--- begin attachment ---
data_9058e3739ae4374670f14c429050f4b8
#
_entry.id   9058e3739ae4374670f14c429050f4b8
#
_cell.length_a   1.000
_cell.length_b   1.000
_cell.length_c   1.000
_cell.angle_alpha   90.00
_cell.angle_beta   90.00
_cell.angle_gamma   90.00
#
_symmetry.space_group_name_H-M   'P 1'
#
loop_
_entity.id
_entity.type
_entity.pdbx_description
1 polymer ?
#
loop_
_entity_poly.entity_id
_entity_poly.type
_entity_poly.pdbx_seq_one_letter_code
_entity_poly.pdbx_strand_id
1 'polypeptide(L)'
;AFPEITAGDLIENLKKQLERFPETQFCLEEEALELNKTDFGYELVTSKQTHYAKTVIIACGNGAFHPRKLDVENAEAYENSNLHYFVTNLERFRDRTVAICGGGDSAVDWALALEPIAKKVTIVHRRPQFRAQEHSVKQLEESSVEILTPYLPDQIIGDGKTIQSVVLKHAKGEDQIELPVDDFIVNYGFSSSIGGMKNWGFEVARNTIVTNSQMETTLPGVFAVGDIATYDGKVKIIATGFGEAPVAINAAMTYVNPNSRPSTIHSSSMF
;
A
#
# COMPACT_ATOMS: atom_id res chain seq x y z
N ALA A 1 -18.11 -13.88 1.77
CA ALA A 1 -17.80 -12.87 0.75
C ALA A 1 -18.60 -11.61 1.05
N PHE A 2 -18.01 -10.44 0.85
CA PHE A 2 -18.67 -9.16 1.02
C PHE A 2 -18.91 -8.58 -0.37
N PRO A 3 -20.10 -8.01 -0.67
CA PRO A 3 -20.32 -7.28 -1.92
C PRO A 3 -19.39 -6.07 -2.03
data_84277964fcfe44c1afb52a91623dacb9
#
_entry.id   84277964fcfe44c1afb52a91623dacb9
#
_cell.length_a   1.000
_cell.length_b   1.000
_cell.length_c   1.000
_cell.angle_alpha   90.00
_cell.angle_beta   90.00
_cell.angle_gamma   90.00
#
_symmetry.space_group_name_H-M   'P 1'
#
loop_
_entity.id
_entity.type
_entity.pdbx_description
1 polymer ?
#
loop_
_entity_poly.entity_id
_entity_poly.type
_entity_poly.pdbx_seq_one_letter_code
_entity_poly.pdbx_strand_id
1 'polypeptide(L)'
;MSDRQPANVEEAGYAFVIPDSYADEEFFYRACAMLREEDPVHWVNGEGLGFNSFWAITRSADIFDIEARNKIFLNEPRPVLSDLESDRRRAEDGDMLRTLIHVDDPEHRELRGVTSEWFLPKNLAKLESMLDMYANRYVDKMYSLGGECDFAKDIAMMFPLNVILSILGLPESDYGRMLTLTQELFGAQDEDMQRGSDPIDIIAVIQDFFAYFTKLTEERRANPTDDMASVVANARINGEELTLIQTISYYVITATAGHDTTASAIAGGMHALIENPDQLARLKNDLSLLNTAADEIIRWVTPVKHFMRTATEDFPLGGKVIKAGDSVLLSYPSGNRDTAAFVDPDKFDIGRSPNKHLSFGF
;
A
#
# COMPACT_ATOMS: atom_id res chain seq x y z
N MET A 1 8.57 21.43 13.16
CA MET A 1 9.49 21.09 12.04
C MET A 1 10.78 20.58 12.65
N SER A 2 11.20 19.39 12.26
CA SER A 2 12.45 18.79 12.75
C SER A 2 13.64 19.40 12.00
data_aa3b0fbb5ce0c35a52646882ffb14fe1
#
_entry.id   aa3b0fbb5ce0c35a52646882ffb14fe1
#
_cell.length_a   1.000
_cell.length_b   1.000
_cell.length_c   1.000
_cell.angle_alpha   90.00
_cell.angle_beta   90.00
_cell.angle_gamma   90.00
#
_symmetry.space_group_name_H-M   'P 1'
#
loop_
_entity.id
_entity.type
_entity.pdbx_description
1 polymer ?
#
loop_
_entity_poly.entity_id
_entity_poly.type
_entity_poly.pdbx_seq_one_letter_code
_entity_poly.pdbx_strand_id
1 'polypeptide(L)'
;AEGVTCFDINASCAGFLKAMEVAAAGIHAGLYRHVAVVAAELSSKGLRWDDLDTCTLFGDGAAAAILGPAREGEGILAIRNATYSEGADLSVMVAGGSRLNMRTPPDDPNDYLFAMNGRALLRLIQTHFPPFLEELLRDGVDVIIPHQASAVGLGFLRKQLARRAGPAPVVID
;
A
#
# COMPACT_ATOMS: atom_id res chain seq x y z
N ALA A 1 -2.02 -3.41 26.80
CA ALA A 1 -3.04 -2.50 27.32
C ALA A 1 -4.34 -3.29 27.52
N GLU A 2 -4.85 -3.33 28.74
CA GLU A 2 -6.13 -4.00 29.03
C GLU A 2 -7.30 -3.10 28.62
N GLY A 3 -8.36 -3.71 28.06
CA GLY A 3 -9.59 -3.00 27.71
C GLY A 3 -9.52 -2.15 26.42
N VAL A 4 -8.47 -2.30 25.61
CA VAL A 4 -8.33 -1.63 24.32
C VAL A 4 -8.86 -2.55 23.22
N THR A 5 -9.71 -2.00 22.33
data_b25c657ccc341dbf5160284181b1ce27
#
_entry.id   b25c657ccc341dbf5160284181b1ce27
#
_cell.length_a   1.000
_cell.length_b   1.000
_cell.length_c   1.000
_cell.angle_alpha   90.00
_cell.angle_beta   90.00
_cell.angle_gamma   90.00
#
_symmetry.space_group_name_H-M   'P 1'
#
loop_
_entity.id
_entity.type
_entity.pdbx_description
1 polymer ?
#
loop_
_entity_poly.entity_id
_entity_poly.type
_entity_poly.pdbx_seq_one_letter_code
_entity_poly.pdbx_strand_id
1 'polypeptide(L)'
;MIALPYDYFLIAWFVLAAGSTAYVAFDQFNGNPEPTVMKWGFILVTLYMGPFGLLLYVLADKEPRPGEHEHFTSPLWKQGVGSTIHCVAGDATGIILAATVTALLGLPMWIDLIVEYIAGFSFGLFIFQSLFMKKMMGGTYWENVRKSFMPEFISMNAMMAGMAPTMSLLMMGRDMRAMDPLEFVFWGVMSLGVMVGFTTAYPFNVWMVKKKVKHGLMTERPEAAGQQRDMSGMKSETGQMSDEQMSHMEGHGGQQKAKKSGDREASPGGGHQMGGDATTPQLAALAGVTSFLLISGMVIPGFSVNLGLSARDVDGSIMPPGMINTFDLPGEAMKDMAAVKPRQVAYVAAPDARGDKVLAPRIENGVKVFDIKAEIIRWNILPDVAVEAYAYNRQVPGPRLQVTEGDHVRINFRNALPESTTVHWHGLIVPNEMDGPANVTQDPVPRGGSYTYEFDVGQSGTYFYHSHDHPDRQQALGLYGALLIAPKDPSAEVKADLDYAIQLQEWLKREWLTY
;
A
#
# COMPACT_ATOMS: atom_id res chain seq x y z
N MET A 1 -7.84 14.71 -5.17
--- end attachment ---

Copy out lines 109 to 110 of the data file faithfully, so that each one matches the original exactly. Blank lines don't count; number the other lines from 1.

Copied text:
N GLU A 2 -4.85 -3.33 28.74
CA GLU A 2 -6.13 -4.00 29.03